As does the following Evangelical scholar in regards to Luke’s reporting of this event:

Friend your sins are forgiven.  This is not to be understood as a “divine passive” or circumlocution for “God forgives you.” This is evident from the following verses (esp. 5:24) where Jesus’ words are understood to be an implicit claim of equality with God (5:21; 7:49; cf. John 5:18; 10:33), i.e., Jesus himself is understood as having forgiven the man his sins. The Greek perfect tense of ‘are forgiven’ emphasizes the abiding state of this forgiveness…

Who is this fellow?  The unspoken thought reported by the ‘omniscient’ Gospel writer, is the key to understanding this passage. This crucial question will be answered in the following verses. Jesus is the Son of Man who possesses the divine prerogative to forgive sin and the divine power to heal. Luke’s wording of this and the next phrase emphasizes the Christological nature of this question more than Mark 2:7 does…

Who can forgive sins but God alone?  Luke by his addition of “alone” indicates that Jesus’ actions put him on a par with God! Luke believed that God alone can forgive sins just as the scribes and Pharisees did. But Luke also believed that Jesus can forgive sins. The Christological implications are not stated but are clear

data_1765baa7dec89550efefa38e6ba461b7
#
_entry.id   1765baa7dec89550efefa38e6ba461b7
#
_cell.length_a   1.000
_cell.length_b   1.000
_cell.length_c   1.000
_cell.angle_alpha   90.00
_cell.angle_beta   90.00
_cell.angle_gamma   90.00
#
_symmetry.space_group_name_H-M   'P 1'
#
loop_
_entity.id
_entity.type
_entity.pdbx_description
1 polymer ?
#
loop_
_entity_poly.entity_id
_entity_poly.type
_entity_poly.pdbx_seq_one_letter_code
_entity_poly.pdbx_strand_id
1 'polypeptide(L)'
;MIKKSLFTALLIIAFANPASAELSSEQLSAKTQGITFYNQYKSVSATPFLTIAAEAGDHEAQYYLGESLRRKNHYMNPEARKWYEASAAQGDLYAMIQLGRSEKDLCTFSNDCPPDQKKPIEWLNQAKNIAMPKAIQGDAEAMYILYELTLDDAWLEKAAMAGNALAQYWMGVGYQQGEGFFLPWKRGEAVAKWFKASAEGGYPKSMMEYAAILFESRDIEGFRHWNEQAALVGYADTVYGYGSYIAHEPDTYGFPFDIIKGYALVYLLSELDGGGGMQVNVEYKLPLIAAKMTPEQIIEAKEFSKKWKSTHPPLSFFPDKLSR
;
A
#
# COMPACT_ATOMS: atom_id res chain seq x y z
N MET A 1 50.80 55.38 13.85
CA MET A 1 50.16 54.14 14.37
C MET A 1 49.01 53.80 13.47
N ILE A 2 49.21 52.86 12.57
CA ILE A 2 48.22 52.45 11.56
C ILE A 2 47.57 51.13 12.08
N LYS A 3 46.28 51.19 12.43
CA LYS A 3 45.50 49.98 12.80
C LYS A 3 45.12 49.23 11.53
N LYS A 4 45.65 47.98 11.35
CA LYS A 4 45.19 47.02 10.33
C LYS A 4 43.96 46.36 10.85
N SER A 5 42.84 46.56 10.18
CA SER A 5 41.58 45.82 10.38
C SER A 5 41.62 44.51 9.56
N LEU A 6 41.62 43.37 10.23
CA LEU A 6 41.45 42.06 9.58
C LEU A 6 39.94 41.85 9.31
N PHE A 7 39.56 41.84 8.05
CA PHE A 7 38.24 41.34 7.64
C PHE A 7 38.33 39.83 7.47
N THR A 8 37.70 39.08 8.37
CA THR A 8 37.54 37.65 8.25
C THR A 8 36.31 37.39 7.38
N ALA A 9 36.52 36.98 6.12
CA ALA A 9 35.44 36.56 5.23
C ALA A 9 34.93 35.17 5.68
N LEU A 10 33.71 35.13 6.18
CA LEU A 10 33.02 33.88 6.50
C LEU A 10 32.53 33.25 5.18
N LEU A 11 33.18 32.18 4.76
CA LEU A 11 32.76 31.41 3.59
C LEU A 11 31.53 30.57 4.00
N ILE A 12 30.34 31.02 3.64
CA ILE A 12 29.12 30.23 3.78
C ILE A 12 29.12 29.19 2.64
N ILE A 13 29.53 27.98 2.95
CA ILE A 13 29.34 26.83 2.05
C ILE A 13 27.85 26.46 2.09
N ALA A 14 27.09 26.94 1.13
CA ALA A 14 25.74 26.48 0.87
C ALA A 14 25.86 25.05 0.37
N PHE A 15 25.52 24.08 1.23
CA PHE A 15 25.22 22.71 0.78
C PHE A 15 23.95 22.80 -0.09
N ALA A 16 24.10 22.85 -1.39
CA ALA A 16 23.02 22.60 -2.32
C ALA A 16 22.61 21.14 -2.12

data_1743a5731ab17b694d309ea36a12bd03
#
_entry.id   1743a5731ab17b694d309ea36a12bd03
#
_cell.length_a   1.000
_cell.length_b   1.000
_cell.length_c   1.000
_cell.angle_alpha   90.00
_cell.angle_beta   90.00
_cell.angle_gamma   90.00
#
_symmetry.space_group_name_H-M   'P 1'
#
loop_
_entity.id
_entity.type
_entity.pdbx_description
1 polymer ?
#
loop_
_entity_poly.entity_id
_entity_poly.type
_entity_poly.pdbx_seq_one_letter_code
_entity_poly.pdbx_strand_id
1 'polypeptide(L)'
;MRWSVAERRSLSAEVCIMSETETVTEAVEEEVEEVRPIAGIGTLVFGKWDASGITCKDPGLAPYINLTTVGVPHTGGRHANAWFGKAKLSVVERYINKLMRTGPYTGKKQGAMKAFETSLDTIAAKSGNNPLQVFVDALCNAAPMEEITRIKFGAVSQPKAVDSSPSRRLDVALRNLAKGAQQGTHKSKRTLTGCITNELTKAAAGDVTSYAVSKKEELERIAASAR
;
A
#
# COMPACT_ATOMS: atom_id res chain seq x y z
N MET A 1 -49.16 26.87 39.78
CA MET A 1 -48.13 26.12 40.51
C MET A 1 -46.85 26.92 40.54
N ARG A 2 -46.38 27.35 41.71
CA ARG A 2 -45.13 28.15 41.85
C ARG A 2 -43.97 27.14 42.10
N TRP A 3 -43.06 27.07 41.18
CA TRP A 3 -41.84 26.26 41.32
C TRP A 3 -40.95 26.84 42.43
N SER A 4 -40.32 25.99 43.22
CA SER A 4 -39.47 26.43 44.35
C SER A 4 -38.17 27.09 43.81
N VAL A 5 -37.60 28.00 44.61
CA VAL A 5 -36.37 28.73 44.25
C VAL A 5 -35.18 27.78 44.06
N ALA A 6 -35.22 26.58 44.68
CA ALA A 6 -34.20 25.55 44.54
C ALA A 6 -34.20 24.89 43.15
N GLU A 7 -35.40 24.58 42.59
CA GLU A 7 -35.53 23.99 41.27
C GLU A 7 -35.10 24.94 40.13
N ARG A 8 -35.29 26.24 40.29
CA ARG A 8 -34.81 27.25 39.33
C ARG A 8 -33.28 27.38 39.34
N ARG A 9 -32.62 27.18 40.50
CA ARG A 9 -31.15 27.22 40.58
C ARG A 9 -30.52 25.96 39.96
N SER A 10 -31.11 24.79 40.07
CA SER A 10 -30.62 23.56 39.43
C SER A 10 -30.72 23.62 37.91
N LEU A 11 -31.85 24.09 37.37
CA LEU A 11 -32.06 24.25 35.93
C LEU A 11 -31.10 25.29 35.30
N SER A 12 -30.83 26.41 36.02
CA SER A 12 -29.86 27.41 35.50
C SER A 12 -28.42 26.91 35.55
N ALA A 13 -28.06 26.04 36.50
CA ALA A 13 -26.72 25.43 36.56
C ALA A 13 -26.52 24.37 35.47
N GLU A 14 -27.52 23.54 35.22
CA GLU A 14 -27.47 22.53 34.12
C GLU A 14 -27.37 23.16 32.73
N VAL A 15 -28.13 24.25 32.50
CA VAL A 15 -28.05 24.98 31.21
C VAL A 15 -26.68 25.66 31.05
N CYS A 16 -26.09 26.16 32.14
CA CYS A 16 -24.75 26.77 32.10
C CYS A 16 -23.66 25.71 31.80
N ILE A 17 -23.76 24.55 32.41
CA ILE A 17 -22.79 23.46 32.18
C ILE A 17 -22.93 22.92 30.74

5:23 Which is easier?  To make sense of this counterquestion and the next verses we must distinguish what is easier to say and what is easier to do. It is easier to say, “Your sins are forgiven” than, “Get up and walk” because the legitimacy of the former cannot be disproven whereas the latter can if no healing takes place. However, since God alone can forgive sins and since numerous people, both in and out of the Bible, have performed healings, the former is more difficult to do. Luke understood that if God granted Jesus power to work this miracle, than God himself supported Jesus’ claim that he can forgive sins